Every year a group of very special people gather in a different location of the world to share their love for languages. The Polyglot Conference is the place to be for these polyglots, hyperpolyglots, linguists, grammar nerds, forever learners and language lovers hailing from all around the world. I had the chance to fly to Thessaloniki, Greece (this year’s location) last week to attend the event and I can now share seven extremely valuable things I’ve learned.



1 – You can reach proficiency in a language at any age

During his interesting talk, prof. Tim Keeley (University of Fukuoka) covered the link between age and ability to become proficient in a foreign language. A common misconception about learning a foreign language is that age is a critical factor, highlighting that the older we get, the harder it is to learn a language. Apart from the academic and research evidence brought by the speaker against this claim, I can add that I met so many impressive +50 and +60 year-old polyglots  at the conference that it’s hard to believe that age can influence our language skills.

These are the talk key messages:

  • Age is no obstacle at all to reach proficiency
  • Other factors such as motivation, willpower, identity flexibility and ability to mimic play a more prominent role

More material about this topic:

2 – You do not need a precise reason to learn a foreign language

During the conference I met many amazing polyglots and I noticed that a lot of them made the effort to learn unusual languages such as Farsi, Tagalog, Finnish and Wolof, so I couldn’t help but ask their motivations to learn them!

One of the answers I got often was: “because I simply like the language!” Actually apart from my love for Brazil and Japan, this is the n.1 reason for my interest in Brazilian Portuguese (which I already speak) and Japanese (my next language after German).

So even if it’s important to have a strong motivation to learn a language, you do not need a precise and utilitarian reason to do so.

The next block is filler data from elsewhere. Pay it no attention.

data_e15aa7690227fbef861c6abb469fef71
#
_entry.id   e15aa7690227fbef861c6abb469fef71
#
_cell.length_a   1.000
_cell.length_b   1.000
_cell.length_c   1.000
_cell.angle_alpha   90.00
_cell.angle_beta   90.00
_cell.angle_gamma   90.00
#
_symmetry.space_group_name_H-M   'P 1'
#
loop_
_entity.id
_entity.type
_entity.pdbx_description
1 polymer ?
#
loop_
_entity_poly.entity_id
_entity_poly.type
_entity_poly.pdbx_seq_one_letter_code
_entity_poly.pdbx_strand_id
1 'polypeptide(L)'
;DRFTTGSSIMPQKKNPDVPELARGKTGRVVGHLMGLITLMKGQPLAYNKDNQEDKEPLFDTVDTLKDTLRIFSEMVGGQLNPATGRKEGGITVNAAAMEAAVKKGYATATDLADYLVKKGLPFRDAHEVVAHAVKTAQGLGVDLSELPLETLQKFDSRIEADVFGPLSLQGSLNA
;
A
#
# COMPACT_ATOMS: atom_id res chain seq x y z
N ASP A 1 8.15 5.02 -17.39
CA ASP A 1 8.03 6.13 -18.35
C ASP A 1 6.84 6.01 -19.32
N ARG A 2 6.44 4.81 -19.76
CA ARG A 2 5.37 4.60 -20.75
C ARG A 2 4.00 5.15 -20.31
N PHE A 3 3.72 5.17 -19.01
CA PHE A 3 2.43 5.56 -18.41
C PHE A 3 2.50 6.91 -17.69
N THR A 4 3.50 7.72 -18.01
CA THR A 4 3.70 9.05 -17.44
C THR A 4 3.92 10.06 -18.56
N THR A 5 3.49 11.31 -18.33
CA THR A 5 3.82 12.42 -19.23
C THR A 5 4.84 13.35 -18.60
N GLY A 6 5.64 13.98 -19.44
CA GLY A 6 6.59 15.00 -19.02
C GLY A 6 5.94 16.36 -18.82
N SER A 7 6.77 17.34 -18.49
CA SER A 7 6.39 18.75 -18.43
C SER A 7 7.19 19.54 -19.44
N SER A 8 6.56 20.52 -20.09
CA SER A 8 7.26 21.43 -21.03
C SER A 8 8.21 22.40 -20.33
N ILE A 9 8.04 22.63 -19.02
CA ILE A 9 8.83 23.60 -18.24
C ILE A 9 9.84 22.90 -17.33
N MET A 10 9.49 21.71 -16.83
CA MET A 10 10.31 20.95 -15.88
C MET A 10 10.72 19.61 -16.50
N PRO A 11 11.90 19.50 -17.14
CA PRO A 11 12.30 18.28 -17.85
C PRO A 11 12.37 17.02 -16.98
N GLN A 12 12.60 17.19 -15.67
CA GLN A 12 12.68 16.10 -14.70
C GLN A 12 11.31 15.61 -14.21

More material about this topic:

3 – Translations can be a useful tool to learn a language

Our friend Luca Lampariello brilliantly showed his personal approach for learning a new language using bilingual material. In a nutshell, Luca suggests to bi-directionally translate sentences and dialogues to acquire the vocabulary and grammar of your target language. What I liked is that his method can be also adapted using our apps in which you use flashcards to constantly switch from the original language to the target language and where grammar concepts are acquired observing the two languages in their context.

Some precious tips Luca gave during the talk:
  • review what you have learned every day using the Spaced Repetition System
  • use auto conversation by pretending to talk on the phone with someone whenever you want to practice
  • train yourself by not only reviewing words from your target (L2) to native language (L1) but also recalling them in the opposite direction (L1->L2)

Tip for MosaLingua users:

  • To use this last tip, open the app settings and activate the option, “Change the language direction you’re learning” so the app will ask you to review and recall in both directions.

Polyglot Conference Opening Event
This year the conference took place in an amazing venue. Here’s what I saw straight out of the airport at Megaro Mousikis in Thessaloniki.

4 – Protecting and reviving endangered and dead languages results in minorities’ empowerment and well being

The keynote given by Prof. Ghil’ad Zuckerman (University of Adelaide) explained how reviving heritage languages (which he nicely defined as “sleeping beauties”) can help minorities get back their identity and empower themselves to live a better life.